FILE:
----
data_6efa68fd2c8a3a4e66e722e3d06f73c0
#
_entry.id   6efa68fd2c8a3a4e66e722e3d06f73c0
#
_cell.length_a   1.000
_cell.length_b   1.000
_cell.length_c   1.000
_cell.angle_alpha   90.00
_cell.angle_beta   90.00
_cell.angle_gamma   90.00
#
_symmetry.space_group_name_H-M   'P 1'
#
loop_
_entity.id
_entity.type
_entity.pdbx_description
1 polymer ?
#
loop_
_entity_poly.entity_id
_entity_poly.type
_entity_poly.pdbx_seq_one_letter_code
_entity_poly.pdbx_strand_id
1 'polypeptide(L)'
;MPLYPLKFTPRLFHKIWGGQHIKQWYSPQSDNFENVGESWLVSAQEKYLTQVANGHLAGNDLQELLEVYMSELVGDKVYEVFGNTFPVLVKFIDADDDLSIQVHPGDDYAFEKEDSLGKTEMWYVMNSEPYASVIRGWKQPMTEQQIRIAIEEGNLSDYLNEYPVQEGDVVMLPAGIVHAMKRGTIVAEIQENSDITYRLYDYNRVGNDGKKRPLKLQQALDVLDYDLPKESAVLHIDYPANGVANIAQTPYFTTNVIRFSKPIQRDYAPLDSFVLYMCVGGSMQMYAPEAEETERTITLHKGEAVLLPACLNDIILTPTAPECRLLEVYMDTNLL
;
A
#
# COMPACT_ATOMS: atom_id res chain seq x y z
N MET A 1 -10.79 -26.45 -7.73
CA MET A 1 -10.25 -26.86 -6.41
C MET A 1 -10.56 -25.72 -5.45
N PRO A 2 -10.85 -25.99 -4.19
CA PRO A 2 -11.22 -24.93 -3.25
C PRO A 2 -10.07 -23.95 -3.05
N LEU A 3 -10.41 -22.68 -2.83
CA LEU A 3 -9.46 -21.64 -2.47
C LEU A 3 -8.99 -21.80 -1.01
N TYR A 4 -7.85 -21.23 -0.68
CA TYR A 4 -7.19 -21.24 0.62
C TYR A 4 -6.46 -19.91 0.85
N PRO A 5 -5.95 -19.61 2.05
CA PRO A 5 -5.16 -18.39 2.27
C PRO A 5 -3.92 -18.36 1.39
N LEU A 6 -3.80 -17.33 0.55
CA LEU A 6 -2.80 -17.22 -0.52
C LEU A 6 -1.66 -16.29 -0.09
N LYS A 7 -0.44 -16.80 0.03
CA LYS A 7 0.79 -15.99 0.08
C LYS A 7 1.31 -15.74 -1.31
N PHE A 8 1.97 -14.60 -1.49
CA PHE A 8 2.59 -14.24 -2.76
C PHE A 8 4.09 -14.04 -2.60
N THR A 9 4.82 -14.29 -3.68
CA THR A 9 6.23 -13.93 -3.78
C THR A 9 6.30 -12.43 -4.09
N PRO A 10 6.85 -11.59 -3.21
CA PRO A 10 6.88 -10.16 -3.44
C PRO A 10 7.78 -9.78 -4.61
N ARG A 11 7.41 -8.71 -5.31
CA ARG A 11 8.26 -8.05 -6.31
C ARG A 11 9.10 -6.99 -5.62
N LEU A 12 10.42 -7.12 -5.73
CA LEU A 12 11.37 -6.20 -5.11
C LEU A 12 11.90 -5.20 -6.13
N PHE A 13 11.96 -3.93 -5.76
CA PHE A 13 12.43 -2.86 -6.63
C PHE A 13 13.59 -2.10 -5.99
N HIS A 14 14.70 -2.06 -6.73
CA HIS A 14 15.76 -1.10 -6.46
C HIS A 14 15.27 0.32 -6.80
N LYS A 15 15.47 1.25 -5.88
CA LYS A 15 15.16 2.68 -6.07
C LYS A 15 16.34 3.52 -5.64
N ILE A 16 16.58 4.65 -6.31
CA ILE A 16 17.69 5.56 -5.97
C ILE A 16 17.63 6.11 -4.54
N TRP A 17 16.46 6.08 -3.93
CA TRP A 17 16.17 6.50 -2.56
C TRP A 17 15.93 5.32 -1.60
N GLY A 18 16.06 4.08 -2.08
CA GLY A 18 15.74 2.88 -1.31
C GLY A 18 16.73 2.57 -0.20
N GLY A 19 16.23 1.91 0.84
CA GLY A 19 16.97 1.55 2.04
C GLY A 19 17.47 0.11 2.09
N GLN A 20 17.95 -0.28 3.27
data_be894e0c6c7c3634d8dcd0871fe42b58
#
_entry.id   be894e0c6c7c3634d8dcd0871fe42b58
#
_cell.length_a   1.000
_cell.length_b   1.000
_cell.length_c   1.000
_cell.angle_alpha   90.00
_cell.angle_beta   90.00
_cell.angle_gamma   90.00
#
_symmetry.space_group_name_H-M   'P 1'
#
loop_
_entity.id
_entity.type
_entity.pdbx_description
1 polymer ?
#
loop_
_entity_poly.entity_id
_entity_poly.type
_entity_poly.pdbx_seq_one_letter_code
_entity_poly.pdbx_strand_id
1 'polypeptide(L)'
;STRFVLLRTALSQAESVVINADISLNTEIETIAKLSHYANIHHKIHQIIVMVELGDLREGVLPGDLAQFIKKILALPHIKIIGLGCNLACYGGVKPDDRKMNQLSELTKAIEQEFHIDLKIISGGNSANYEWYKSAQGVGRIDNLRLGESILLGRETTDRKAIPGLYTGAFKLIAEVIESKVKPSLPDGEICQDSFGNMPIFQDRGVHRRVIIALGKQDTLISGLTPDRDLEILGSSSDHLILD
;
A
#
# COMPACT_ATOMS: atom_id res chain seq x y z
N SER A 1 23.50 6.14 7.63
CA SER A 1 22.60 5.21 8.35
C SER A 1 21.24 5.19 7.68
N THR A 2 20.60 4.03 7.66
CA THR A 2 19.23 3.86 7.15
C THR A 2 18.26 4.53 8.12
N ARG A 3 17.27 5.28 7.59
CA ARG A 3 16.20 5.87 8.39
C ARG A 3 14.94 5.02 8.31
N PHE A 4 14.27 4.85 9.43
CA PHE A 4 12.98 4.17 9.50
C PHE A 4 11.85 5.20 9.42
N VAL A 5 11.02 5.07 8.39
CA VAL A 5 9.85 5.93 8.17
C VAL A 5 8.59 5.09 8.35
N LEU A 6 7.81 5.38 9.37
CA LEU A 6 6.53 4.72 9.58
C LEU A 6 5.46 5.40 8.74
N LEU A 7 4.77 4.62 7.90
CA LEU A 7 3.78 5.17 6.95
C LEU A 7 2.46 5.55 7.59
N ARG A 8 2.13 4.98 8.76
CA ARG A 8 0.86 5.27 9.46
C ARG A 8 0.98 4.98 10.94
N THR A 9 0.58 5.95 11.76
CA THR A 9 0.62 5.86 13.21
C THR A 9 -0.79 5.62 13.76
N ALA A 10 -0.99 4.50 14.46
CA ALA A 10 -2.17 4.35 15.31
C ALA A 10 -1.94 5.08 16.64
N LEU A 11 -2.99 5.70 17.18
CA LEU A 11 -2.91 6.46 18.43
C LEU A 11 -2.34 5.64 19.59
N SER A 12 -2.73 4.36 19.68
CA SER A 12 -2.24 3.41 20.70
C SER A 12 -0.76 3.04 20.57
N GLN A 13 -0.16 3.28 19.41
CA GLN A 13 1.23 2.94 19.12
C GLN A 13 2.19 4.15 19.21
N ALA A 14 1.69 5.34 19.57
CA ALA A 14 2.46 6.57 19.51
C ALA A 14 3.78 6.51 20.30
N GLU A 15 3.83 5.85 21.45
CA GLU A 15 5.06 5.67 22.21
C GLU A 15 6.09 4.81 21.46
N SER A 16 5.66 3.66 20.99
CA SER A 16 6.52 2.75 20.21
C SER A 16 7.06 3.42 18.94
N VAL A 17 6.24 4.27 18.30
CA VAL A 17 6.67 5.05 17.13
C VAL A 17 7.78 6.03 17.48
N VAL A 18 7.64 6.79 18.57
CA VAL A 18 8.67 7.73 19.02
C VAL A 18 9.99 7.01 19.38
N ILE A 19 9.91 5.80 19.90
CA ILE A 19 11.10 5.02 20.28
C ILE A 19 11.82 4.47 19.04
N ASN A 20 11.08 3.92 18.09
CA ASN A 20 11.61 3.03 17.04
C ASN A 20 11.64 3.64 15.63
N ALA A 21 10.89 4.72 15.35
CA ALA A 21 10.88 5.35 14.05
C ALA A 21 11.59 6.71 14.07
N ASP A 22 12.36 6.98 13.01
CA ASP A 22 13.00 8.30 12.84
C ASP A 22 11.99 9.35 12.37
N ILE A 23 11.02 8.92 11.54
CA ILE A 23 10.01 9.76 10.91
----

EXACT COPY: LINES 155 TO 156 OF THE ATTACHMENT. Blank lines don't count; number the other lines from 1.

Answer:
N GLN A 13 -0.16 3.28 19.41
CA GLN A 13 1.23 2.94 19.12